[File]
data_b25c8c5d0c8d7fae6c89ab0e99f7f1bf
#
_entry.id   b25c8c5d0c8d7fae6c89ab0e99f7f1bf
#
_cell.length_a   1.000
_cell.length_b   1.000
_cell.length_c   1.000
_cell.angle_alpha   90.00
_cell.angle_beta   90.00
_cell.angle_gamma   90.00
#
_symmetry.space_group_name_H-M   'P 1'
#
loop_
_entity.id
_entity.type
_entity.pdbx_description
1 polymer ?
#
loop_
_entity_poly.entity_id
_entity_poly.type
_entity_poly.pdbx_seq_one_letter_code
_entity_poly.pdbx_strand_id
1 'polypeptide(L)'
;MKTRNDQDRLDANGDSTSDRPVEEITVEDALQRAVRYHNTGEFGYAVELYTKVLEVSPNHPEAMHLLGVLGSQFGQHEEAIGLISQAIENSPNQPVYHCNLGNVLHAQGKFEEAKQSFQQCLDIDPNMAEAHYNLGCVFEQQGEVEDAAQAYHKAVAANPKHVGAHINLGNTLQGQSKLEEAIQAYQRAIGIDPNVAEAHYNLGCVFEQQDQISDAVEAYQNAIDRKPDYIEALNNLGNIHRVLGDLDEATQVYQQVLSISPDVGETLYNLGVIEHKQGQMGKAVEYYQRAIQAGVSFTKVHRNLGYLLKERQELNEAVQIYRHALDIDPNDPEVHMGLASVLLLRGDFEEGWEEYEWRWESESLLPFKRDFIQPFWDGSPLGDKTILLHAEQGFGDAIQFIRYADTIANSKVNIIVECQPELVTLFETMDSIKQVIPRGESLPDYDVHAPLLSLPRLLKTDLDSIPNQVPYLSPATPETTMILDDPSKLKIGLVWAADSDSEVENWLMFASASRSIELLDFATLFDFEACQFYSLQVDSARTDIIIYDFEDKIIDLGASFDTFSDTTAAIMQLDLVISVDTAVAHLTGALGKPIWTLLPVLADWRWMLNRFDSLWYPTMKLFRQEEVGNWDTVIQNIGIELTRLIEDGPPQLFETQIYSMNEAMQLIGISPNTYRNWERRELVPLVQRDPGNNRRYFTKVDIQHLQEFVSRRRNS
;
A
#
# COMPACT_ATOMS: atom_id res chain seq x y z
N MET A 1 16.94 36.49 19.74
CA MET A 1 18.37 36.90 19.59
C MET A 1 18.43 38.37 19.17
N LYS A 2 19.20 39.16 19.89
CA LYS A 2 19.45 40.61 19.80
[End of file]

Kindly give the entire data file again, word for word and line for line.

data_b25c8c5d0c8d7fae6c89ab0e99f7f1bf
#
_entry.id   b25c8c5d0c8d7fae6c89ab0e99f7f1bf
#
_cell.length_a   1.000
_cell.length_b   1.000
_cell.length_c   1.000
_cell.angle_alpha   90.00
_cell.angle_beta   90.00
_cell.angle_gamma   90.00
#
_symmetry.space_group_name_H-M   'P 1'
#
loop_
_entity.id
_entity.type
_entity.pdbx_description
1 polymer ?
#
loop_
_entity_poly.entity_id
_entity_poly.type
_entity_poly.pdbx_seq_one_letter_code
_entity_poly.pdbx_strand_id
1 'polypeptide(L)'
;MKTRNDQDRLDANGDSTSDRPVEEITVEDALQRAVRYHNTGEFGYAVELYTKVLEVSPNHPEAMHLLGVLGSQFGQHEEAIGLISQAIENSPNQPVYHCNLGNVLHAQGKFEEAKQSFQQCLDIDPNMAEAHYNLGCVFEQQGEVEDAAQAYHKAVAANPKHVGAHINLGNTLQGQSKLEEAIQAYQRAIGIDPNVAEAHYNLGCVFEQQDQISDAVEAYQNAIDRKPDYIEALNNLGNIHRVLGDLDEATQVYQQVLSISPDVGETLYNLGVIEHKQGQMGKAVEYYQRAIQAGVSFTKVHRNLGYLLKERQELNEAVQIYRHALDIDPNDPEVHMGLASVLLLRGDFEEGWEEYEWRWESESLLPFKRDFIQPFWDGSPLGDKTILLHAEQGFGDAIQFIRYADTIANSKVNIIVECQPELVTLFETMDSIKQVIPRGESLPDYDVHAPLLSLPRLLKTDLDSIPNQVPYLSPATPETTMILDDPSKLKIGLVWAADSDSEVENWLMFASASRSIELLDFATLFDFEACQFYSLQVDSARTDIIIYDFEDKIIDLGASFDTFSDTTAAIMQLDLVISVDTAVAHLTGALGKPIWTLLPVLADWRWMLNRFDSLWYPTMKLFRQEEVGNWDTVIQNIGIELTRLIEDGPPQLFETQIYSMNEAMQLIGISPNTYRNWERRELVPLVQRDPGNNRRYFTKVDIQHLQEFVSRRRNS
;
A
#
# COMPACT_ATOMS: atom_id res chain seq x y z
N MET A 1 16.94 36.49 19.74
CA MET A 1 18.37 36.90 19.59
C MET A 1 18.43 38.37 19.17
N LYS A 2 19.20 39.16 19.89
CA LYS A 2 19.45 40.61 19.80